Wet Scrubbers

Wet Scrubbers are devices that utilize some liquid (most often water) to remove contaminants from an exhaust gas stream. Wet scrubbers are most easily categorized by the type of contaminant that they are designed to remove: particulate or gaseous.

Wet Scrubbers for Particulate Removal

Selecting a device to separate particulate from a gas stream usually is based upon a simple question: What is the lowest cost method of removing the particulate to an allowable emission level? Scrubbers are commonly thought of as being very expensive. This assumption is often incorrect. Scrubbers themselves are very simple devices and are often the least expensive and most reliable device for removal of particulate from a gas stream. The long term capital and operating costs for any separation device is dependent on a number of variables that should be considered to make a proper evaluation. In the case of wet scrubbers the cost analysis is often dependent upon the availability of water and the infrastructure for waste water treatment and/or disposal.

Some of the common process reasons for using scrubbers for particulate separation are;

  1. Scrubbers are simple to build and operate. They can be engineered easily for very severe and/or variable operating conditions.
  2. The most efficient way to cool high temperature process gases for treatment is by quenching with water. Once this is done, scrubbing with water for particulate removal is often the most economical and operable method for particulate separation.
  3. Wet scrubbers may be more compact than other dry devices.
  4. Gaseous and particulate contaminants may be collected in the same device.
  5. Wet scrubbing may be the safest way of handling potentially explosive, pyrophoric, or combustible dusts.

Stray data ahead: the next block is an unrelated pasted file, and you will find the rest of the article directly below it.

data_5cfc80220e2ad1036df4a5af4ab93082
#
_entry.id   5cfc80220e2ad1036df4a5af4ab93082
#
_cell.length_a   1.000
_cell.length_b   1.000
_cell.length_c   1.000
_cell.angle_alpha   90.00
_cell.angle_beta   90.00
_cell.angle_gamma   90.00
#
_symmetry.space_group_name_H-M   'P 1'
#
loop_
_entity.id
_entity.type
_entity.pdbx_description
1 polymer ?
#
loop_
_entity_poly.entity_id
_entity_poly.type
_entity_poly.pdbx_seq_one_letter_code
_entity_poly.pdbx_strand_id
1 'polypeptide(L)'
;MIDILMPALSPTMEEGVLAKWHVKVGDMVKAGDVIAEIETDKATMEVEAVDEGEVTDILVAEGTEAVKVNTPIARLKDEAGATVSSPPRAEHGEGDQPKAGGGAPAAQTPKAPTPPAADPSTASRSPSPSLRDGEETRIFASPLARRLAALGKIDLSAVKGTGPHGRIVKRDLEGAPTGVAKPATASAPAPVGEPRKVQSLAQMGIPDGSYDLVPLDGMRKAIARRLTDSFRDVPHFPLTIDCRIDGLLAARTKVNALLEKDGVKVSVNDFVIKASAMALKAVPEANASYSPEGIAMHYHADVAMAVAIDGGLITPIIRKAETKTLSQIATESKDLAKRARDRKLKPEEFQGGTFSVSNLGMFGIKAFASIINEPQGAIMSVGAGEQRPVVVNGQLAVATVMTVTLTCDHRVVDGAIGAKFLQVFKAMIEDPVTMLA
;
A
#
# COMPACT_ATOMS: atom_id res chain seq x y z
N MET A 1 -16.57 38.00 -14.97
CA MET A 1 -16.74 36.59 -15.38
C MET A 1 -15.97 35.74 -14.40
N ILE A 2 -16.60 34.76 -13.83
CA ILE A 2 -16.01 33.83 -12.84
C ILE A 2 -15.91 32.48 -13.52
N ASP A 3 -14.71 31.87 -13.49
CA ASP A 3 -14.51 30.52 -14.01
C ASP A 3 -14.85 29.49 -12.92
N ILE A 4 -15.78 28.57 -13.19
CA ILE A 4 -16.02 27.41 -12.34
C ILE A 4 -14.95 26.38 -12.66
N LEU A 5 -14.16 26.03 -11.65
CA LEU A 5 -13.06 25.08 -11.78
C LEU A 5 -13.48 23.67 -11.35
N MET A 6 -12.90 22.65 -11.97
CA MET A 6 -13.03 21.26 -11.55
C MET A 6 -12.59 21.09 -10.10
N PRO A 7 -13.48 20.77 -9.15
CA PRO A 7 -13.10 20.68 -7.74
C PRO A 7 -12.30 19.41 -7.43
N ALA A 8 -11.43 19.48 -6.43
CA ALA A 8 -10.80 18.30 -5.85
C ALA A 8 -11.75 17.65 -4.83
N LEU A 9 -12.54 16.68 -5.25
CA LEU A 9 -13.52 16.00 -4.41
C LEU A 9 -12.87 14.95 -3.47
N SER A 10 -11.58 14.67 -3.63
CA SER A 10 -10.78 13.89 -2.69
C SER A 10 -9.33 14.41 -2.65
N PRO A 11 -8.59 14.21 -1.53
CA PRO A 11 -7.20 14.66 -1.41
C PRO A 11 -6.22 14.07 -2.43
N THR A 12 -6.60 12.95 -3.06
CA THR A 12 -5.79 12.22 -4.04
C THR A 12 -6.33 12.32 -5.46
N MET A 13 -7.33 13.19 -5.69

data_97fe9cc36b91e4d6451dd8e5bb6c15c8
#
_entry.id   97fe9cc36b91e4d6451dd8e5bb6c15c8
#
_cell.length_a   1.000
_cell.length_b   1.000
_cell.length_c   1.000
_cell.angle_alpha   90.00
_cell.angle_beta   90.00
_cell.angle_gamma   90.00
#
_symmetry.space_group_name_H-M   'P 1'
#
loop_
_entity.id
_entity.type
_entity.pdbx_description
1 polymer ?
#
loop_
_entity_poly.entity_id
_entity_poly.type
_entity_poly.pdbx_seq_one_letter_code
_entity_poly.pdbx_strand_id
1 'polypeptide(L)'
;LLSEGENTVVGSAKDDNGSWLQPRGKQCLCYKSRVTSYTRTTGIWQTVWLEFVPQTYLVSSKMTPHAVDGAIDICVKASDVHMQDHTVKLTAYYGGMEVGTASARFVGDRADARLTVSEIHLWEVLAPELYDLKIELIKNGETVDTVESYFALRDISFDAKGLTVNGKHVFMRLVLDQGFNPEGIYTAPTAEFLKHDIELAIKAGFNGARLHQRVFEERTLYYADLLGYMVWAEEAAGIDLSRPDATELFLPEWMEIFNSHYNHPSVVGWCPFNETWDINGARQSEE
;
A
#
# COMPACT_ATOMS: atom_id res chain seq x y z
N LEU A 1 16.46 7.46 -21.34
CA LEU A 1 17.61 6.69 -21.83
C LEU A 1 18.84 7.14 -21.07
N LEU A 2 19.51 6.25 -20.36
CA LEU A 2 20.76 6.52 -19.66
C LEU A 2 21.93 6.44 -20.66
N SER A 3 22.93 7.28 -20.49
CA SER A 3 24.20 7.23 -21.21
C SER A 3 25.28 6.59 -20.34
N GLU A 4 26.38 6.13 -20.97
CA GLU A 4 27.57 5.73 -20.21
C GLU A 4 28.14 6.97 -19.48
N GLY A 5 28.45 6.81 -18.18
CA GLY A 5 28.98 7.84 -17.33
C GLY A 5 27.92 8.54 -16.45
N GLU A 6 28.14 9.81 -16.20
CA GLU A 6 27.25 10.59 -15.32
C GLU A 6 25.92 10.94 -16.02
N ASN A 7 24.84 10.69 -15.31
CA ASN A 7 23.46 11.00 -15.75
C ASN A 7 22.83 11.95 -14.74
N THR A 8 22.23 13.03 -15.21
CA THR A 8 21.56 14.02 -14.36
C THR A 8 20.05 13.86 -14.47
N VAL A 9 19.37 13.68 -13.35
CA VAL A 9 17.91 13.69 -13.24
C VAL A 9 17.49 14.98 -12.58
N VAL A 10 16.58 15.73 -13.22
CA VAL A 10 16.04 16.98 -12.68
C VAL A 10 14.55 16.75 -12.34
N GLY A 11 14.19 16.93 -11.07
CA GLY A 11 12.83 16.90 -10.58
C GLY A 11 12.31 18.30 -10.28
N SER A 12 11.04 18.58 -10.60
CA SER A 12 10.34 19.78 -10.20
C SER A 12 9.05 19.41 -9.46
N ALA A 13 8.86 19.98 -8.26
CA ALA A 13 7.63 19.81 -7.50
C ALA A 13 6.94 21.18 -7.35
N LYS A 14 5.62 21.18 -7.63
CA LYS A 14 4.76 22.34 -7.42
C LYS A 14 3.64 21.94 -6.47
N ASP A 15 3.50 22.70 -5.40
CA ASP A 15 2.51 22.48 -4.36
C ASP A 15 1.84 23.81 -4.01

6. Wet scrubbers can operate reliably on sticky and/or highly hygroscopic materials

How Particulate Scrubbers Work

The primary method by which scrubbers operate is to cause dust particles to attach to liquid droplets or film, then to remove the liquid containing the particulate from the gas stream.

While many particles will grow in mass by absorption of water, the most significant mechanism for particle growth is contact between dust particles and water droplets or a liquid film. This contact occurs by the following basic mechanisms:

  1. Inertial Impaction (Fig 1a)- This is the primary mechanism that wet scrubbers for particulate removal using venturis and other “power-contacting theory” devices utilize. Inertial impaction occurs when there is relative velocity between objects. As a faster particle entrained in the gas flow tries to go around a slower or stationary object (e.g. water droplet), it may break out of the flow stream due to its inertia and impact the slower object. This is inertial impaction.
  2. Interception (Fig 1b) If the inertia of the faster particle is not great enough to directly impact it upon the slower one it still may contact it if the flow stream that the particle is traveling within passes close enough to the slower particle. This is Interception.
  3. Diffusion (Fig. 1c)- Largely an effect of Brownian motion of very small particles ( less than .3 micron with SG=1), this mechanism provides higher collection than would otherwise be expected due to the Inertial Impaction and Interception. Diffusion causes these very small particles to contact larger water droplets.
  4. Condensation- When condensation occurs, it first does so using any available dust particles as nuclei of condensation. Although, not exactly a “contacting” method, Condensation can be used to form water droplets around the dust particles. While droplets formed by condensation are relatively small, they are larger than the particles that form their nucleus.


There are two primary methods for contacting liquid droplets with particles. The first method uses a device that takes advantage of inertial impaction. These devices are typically spray towers or chambers, wet cyclones, or venturis (in order of increasing effectiveness). All of these devices utilize acceleration of the flow stream to cause inertial impaction and follow the power-contacting theory. The power-contacting theory in simple terms states that the amount of power utilized in contacting the particles is proportional to the contact efficiency.fig2